Stores disregard SC mandate on selling acid
The stores are not following a court order that they only sell acid after collecting proof of the identity of the buyers. The city witnessed three acid attacks in two months, with the victims suffering severe burns. Sulfuric acid is commonly used to clean tiles and unclog drains.
In 2013, the Supreme Court issued guidelines on how acid should be sold and required stores to take proof of identity from buyers.
In the wake of recent acid attacks, activists want stricter enforcement of the rule and tough penalties.
Activists and industry bodies Metrolife spoke to said they were unaware of any inspections or crackdowns on stores failing to follow the guidelines.
Citizen activist Tara Krishnaswamy says the sale and supply of acid should be strictly regulated. “It should be done with a proper license, and any over-the-counter selling should be punished,” she says.
Pragya Prasun Singh, founder of the Atijeevan Foundation, said cases had declined during the pandemic.
“As of April 2020, no cases have been reported in the country. At the end of 2020, a few incidents came to light and in 2021, 25 to 27 attacks were reported across the country,” she says.
Awareness of the tribunal’s mandate is better among traders in Delhi and Mumbai, according to Pragya, a resident of CV Raman Nagar and an acid attack survivor.
Satya K, who is part of Aweksha, a women’s charity attached to Victoria Hospital working with victims of burns and acid attacks, says Bengaluru reports two or three cases of acid attacks. acid every year since 2019, only making a vacuum in 2021.
“Acid attacks are not carried out impulsively. They are planned at least a week in advance,” she explains.
According to social activist Brinda Adige, many cases go unreported and the police are not sensitized to the urgency of such cases.
Even if a police officer asks the right questions, the survivor often receives no protection. The families of the victims also do not receive counselling, she says.
“The charge sheet, which can be completed in 10 to 15 days, often takes much longer. Many police also try to discourage the victim from filing a complaint and focus on ‘solutions’ like plastic surgery and compensation for the family of the accused,” she adds.
The law states that as soon as the FIR is registered, the victim should get 25% compensation from the Karnataka State Legal Services Authority (which averages Rs. 25,000), in under the victim compensation program.
Total compensation is usually around Rs 3.25 lakh, but it depends on the judge and the case, depending on the severity of the burns.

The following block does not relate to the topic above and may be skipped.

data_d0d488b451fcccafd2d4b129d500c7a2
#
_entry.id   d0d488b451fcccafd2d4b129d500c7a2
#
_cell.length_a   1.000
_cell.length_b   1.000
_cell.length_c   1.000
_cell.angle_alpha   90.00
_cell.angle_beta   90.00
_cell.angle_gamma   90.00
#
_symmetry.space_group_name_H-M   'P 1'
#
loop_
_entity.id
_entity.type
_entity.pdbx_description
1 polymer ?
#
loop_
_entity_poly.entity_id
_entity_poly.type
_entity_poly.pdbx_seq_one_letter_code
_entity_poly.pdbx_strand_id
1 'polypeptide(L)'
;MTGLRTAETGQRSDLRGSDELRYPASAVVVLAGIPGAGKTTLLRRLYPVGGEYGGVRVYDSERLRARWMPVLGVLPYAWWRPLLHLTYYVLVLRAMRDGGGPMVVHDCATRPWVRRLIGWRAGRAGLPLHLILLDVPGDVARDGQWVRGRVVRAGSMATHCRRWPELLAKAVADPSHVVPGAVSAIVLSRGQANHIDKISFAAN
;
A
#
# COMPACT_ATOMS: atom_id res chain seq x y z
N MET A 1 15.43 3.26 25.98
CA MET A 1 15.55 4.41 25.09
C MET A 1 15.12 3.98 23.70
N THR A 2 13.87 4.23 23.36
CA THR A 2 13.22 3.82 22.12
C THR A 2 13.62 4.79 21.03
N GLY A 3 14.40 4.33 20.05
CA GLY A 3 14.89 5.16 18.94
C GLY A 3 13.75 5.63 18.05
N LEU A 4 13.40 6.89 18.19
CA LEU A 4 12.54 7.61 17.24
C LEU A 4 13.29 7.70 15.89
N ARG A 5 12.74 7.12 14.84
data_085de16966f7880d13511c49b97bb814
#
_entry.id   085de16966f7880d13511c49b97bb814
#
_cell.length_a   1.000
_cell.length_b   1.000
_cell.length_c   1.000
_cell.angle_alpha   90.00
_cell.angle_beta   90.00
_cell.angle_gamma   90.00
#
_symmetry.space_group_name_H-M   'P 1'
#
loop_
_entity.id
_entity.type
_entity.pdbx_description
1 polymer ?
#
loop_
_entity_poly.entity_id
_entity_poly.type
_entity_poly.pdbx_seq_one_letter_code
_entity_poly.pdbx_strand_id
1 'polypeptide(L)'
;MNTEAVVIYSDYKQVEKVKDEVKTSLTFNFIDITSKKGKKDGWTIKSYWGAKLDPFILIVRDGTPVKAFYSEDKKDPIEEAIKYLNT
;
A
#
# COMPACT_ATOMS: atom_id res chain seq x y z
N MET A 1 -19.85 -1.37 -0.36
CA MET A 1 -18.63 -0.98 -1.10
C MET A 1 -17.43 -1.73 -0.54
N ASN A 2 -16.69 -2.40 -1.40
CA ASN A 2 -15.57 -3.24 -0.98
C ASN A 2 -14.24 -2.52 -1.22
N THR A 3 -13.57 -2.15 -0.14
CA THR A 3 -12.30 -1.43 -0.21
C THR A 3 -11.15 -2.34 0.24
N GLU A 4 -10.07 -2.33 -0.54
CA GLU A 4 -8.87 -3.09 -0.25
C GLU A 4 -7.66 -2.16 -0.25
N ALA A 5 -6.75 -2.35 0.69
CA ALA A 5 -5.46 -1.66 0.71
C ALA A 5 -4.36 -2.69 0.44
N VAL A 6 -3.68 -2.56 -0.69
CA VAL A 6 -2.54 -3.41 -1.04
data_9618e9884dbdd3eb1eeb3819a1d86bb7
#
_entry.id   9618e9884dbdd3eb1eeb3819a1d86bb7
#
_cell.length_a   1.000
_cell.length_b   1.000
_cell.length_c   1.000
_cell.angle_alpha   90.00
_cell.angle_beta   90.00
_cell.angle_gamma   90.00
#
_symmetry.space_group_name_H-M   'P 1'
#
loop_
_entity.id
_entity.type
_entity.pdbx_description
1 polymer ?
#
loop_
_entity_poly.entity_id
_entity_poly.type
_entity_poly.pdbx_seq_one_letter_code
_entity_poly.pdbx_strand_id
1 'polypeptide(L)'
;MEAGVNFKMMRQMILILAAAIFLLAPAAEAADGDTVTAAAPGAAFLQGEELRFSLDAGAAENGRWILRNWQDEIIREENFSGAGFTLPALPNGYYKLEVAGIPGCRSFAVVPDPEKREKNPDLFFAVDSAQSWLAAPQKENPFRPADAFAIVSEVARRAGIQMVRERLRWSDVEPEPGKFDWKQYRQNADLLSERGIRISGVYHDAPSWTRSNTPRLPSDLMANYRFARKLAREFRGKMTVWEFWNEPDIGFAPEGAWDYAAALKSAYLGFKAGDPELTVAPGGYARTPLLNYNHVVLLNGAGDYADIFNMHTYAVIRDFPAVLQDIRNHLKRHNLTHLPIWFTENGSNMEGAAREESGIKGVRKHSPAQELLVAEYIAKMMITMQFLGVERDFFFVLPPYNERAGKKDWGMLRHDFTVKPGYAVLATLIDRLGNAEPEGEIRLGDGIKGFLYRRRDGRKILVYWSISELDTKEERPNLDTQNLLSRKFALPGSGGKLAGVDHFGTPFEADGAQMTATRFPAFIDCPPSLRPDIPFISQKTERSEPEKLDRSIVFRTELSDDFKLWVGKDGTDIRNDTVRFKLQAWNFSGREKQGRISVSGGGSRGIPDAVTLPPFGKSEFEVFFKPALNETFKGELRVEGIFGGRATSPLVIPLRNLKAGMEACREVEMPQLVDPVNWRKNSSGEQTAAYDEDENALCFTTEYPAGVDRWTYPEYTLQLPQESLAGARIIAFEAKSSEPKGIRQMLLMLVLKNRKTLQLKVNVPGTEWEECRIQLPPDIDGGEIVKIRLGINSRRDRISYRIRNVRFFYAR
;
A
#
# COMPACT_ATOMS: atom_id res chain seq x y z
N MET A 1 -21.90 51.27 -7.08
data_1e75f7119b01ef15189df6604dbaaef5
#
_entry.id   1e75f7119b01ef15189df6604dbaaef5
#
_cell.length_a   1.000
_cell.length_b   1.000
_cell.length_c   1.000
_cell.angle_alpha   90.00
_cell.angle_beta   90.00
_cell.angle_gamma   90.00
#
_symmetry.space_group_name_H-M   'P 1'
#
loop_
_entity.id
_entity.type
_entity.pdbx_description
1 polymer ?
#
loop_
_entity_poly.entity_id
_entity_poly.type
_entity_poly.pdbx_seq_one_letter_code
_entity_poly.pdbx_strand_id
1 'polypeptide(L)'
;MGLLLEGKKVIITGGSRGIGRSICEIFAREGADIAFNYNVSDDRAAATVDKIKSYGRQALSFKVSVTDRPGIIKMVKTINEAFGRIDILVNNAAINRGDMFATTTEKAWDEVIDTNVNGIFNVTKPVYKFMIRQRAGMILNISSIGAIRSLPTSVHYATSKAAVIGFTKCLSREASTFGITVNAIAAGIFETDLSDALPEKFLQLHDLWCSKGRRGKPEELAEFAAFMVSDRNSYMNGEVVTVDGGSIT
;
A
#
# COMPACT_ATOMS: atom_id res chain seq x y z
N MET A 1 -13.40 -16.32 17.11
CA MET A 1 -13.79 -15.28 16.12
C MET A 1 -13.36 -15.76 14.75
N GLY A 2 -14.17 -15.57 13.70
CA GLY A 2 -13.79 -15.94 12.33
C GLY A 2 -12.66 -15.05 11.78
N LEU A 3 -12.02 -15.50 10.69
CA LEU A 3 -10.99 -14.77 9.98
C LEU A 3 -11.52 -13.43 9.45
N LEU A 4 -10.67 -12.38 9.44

“Families are often discouraged by the long process. The law allows the police to take a statement before a magistrate under Article 164, but how often does this happen? ” She wonders.
The case continues for years in court. “By the time it’s settled, the victim might not even be able to have surgery,” she says.
Only in four or five cases have the perpetrators been sentenced to long prison terms, says Pragya. “Often bail is granted on humanitarian grounds – the defendant is the sole breadwinner – or the prison sentence is reduced,” she says. The state government needs to closely monitor the sale of acid, Brinda says.
“A central data system, which lists all the details like the customer’s phone number and proof of identity, should be maintained. This could deter potential perpetrators,” Brinda notes. Information about former authors
must be accessible to the public. Courts should speed up their proceedings and judgments should be available in the public domain, she adds.
Satya says the judiciary must punish all burn-related crimes and treat victims equally, regardless of the degree of injury.
Aweksha receives at least one burn case per day. “These are caused by kerosene, bottled gas, petrol, diesel, paint thinner and now even hand sanitizer. In most cases women try to burn themselves but it there is always a history of domestic violence and abuse by lovers, husbands and in-laws behind such a move,” she says.
A burned centenarian was taken to hospital. She had been tortured by her family, Satya said.
In Victoria, 200 cases of burns per month
Dr Ramesha KT, head of plastic surgery and burns at Victoria Hospital, says acid attacks cause more damage than fire accidents. “Acid attacks affect the skin worse than a normal burn. One can lose sight and the severity of scars and deformities is higher. Even with corrective surgeries, one may not get satisfactory results,” he says. “Each year we see about 2,400 cases of burns, of which acid attacks are a small number. Over the past decade, we have received an average of three or four cases a year,” he says.
The law says
Section 326 A of the Indian Penal Code stipulates that those who cause serious damage with acid should be imprisoned for at least 10 years, and even sentenced to life imprisonment, with a fine.
Bengalureans have witnessed three acid attacks in recent weeks:
April 28: Nagesh Babu threw acid at a 25-year-old woman in Sunkadakatte.
May 30: Janata Adak threw acid on a male colleague. The two worked at a jewelry store in Cubbonpet.
June 10: Ahmed threw acid at a 32-year-old woman at Kumaraswamy Layout.
(With contributions by Barkha Kumari)